If you decide to bring your vehicle, check the model to make sure parts are available. If not, parts will have to be imported. This will be expensive and take a lot of time. Just because you bring a Toyota from the US or Canada doesn't mean that it is exactly the same as the counterpart model in Costa Rica. There can still be differences between a Toyota Hilux in Costa Rica and a Toyota Tacoma in the United States, enough to be a headache.
Consider the cost of putting it in a shipping container. Containers are available in 20 and 40 foot lengths. If bringing a car pushes you to a larger container, or even worse, another container, it probably isn't worth it.
Vehicles must also be certified as safe for overseas travel, yet another headache and expense. This includes draining any flammable fluids.
Once it arrives in Costa Rica, the vehicle must be inspected and pass Riteve, the national Costa Rica vehicle inspection organization, as outlined in the next section. In addition, you must pay for the Marchamo registration fee. The entire process from when the car arrives in Costa Rica to when you are able to pick it up is about 3 months. This could equate to another three months of a rental car if you are using one and therefore is just another added cost.
The Riteve inspection is performed every two years for cars under five years old and every year for cars over 5 years. Upon passing the inspection, you will be given a sticker to place on the passenger side of the windshield.
The due date for the Riteve is based on when the vehicle was originally purchased. For example, if your Riteve sticker says "June", you have until June 30th to pass the inspection. If you fail the inspection and don't pass the follow up inspection before the last day of the month on the sticker, then you legally cannot drive that car.
The Riteve inspection consists of a series of visual and automated tests to ensure that braking, emissions and suspension, wipers, lights, windshield, tires, seat belts and safety equipment systems are all working properly and within safety guidelines.
The tests are performed in a large garage that you drive through proceeding from one test to another. Kind of like an automated car wash without the water and soap. Except for the seat belt test, you do not have to get out of the car.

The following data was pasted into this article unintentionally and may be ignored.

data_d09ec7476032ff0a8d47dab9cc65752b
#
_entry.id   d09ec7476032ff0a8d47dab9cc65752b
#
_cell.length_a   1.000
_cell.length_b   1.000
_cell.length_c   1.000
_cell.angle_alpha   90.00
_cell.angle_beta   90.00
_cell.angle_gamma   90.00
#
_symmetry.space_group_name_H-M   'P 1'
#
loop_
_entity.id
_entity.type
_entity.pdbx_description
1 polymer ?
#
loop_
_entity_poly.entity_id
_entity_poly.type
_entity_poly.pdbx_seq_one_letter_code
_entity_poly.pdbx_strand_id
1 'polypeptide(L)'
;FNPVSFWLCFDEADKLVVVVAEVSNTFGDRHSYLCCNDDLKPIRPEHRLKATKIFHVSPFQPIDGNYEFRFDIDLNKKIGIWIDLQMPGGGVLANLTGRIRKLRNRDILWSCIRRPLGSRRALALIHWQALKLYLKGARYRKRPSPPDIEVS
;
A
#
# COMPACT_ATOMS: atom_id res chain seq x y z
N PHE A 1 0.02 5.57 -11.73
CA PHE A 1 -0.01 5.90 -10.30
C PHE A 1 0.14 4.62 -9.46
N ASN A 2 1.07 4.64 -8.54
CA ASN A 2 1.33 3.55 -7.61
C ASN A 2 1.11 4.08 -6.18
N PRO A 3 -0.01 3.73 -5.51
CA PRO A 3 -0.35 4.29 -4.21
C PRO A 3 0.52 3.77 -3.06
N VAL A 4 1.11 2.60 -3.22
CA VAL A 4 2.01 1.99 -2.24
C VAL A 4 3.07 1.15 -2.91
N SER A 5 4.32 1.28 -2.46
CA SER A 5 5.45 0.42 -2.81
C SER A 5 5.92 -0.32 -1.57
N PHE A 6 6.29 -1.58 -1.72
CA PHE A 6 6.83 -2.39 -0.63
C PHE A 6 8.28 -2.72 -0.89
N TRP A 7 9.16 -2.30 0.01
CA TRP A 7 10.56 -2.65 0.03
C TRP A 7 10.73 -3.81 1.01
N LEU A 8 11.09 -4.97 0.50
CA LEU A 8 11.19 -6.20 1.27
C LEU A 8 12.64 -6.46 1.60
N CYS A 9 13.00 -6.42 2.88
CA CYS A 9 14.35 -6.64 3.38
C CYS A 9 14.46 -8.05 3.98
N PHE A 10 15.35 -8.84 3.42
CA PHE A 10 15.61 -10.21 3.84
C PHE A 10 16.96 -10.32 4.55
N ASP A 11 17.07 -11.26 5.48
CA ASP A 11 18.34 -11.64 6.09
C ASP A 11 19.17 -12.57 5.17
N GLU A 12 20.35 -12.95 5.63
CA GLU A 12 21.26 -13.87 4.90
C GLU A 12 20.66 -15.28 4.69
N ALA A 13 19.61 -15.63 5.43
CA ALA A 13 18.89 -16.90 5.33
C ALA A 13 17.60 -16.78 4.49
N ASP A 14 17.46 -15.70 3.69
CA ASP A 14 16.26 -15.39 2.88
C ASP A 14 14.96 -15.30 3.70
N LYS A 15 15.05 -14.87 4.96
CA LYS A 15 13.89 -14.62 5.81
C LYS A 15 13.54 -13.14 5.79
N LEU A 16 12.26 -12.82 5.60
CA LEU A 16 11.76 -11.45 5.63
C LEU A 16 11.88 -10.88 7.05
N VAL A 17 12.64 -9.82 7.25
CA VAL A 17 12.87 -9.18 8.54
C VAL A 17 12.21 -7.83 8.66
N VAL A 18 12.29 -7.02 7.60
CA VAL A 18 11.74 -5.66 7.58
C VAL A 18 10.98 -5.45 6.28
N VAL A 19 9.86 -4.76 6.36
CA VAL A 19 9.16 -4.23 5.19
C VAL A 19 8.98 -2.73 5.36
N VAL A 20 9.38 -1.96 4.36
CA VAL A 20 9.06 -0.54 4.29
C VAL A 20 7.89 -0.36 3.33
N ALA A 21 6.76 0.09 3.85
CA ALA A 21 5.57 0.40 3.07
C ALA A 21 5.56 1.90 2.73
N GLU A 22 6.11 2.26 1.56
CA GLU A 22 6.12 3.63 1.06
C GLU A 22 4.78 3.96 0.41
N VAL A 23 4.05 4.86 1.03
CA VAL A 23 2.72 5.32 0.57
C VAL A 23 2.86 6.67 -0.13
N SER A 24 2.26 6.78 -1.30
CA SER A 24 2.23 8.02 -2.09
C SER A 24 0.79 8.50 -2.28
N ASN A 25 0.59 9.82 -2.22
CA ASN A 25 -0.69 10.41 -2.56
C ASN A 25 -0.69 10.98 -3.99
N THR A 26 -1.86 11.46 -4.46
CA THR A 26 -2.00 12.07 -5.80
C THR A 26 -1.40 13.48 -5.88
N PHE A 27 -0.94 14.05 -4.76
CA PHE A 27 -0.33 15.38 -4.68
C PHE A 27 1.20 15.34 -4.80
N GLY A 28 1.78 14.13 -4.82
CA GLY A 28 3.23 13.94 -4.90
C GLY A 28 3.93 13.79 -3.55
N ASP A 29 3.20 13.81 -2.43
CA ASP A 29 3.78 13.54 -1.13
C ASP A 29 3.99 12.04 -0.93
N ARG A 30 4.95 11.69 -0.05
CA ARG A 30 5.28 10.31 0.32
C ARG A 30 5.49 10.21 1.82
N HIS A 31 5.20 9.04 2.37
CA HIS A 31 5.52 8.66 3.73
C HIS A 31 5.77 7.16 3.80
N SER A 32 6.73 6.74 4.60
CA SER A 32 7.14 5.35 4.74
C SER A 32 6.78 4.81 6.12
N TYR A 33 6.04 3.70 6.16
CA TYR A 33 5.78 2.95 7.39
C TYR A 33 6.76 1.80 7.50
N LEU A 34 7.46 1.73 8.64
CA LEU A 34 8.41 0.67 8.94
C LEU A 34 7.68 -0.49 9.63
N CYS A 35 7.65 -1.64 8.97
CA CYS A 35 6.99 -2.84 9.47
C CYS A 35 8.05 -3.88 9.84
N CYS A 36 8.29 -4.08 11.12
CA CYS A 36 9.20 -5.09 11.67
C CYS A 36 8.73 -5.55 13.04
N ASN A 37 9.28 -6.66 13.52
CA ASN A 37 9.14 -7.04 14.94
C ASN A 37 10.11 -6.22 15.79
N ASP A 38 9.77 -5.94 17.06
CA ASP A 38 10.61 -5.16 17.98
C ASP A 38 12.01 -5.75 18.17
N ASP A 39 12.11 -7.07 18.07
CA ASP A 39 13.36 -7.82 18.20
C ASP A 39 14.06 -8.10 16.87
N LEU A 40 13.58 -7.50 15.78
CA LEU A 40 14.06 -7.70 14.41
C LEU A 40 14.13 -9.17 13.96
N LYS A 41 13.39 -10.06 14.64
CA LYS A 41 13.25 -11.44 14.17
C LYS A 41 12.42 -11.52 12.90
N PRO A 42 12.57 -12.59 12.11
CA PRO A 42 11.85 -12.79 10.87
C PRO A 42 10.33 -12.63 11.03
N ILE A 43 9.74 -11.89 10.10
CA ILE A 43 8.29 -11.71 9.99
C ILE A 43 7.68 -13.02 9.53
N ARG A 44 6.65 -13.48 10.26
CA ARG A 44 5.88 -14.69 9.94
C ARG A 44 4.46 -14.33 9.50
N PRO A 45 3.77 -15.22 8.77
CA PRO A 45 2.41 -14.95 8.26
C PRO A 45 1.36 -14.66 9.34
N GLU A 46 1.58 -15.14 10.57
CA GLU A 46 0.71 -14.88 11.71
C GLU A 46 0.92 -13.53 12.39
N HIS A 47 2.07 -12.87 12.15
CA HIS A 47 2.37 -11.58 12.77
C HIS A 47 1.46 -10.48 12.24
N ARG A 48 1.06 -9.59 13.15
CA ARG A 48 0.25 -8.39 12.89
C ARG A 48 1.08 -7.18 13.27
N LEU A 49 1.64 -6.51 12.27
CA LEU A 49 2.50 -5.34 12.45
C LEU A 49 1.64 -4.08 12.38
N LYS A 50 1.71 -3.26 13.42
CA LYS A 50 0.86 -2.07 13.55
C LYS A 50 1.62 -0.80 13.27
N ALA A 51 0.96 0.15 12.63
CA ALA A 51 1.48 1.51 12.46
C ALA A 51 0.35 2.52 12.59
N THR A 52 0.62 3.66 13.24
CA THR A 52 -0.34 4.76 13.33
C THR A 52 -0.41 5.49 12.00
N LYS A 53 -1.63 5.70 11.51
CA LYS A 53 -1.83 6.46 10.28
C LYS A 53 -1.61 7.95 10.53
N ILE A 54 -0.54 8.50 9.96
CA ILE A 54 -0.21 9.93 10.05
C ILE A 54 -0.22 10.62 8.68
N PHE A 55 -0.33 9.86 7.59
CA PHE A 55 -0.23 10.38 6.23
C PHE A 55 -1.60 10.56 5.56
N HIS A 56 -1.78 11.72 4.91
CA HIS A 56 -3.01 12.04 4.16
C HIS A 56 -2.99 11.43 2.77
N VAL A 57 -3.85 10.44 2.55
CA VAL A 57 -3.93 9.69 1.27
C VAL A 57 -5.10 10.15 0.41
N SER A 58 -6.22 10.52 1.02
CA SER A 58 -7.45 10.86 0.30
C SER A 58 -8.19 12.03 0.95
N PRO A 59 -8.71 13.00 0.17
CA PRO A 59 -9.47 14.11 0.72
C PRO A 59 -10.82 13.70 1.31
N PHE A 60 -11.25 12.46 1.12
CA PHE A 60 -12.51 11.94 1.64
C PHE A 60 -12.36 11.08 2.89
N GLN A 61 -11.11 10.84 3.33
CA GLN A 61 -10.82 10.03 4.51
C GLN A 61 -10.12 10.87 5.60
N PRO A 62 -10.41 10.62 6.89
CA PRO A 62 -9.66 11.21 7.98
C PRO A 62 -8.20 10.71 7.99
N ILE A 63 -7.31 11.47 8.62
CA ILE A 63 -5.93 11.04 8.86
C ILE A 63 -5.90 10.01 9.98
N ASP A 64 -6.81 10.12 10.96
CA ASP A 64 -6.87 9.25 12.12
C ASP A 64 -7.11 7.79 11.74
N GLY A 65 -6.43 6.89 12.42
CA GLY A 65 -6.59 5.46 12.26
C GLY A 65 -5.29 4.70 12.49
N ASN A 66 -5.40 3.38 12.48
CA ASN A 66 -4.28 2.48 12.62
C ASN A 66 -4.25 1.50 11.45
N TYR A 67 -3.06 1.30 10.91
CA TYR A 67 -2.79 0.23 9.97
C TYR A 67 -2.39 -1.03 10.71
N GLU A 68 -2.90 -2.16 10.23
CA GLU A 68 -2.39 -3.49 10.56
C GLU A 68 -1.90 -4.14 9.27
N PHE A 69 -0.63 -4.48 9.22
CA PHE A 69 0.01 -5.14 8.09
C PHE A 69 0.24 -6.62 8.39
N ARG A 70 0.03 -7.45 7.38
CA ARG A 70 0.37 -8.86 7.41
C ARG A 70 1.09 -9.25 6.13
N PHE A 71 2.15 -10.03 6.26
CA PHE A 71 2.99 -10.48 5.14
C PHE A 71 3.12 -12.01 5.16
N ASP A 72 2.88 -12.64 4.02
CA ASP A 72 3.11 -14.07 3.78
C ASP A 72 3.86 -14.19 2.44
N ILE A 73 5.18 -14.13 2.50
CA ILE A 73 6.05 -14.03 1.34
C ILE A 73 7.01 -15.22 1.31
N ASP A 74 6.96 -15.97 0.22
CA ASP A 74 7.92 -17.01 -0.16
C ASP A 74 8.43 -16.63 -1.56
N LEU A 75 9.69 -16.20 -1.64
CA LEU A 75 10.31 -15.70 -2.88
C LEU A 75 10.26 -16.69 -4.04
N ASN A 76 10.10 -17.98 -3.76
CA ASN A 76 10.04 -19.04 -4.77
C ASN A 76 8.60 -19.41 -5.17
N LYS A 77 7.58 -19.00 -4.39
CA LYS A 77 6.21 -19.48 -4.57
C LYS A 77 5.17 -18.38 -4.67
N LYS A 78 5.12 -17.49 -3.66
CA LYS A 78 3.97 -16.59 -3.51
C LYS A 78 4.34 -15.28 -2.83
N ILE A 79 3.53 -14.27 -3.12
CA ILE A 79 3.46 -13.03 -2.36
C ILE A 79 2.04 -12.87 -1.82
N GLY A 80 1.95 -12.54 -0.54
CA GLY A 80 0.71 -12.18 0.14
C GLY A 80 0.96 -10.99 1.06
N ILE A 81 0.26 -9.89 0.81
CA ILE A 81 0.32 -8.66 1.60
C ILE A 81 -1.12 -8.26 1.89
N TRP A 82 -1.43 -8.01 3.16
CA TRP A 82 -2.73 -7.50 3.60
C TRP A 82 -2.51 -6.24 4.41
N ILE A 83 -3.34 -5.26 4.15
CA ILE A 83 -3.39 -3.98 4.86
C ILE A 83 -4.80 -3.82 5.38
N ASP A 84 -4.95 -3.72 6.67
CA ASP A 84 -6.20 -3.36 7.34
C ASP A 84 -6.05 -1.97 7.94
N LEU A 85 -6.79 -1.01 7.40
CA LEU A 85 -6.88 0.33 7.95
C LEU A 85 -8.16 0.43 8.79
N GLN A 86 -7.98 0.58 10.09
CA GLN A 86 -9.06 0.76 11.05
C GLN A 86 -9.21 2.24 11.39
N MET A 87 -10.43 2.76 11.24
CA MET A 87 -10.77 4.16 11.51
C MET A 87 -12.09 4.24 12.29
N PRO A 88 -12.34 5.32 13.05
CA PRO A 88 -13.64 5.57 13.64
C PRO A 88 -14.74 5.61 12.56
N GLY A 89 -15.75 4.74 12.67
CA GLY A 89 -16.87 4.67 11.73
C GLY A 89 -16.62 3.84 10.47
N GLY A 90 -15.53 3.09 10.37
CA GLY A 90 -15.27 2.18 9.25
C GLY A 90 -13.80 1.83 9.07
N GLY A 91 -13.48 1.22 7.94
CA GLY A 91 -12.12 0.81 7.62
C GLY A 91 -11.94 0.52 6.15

The following will be inspected/tested
For us, the timing is good. Our 1999 Honda Passport with 242,000 miles and 2005 Honda Accord with 208,000 miles were too old to bring to Costa Rica and parts would have been a problem, plus they were not four wheel drive. Parts for the Passport were sometimes a problem, even in the United States. We ended up purchasing a used 2014 Toyota RAV4 4WD with about 78,000 miles on it for $23,000 USD. This price included a finders and mechanical review fee from the company that we used, Car Center Coco. Since our purchase, Car Center Coco has been sold and no longer provides car purchasing services.
You will need a reputable lawyer to buy a used car. They will research the title and make sure that it is clean and that there are no liens or tickets against the vehicle. They will also file paperwork with the Costa Rican National Registry and obtain the new title. The average costs for this service is about $400.
As with anywhere in the world, watch for scams when buying a used car, especially odometer resets. Recently I accompanied a friend to look at a 2007 Toyota RAV 4 in the Guanacaste area of Cost Rica. The Odometer showed about 58,000 kilometers or about 36,000 miles. This seemed really low for a car 14 years old. We were told that the person's father purchased the car new and didn't drive much. Then we noticed that the speedometer's primary gauge was in miles per hour but the odometer was in kilometers......seemed strange. So my friend did a CarFax check and found that the car was originally from Florida, and when sold, had over 200,000 miles on it. This means that the car really had 236,000 miles on it. Lots of cars are imported by people who move here from the United States and then sell it because they either returned home or bought a different vehicle.
CarFax won't have any information on vehicles that originated in Costa Rica. However, it is worth the money to perform a CarFax check anyway prior to making a final decision and also run away from the deal if something doesn't feel right. Fortunately my friend did.
In my opinion, sell your vehicle before you move to Costa Rica and buy something down here, new or used. There is a lot of work and expense to bring your own car and I don't think it is worth it.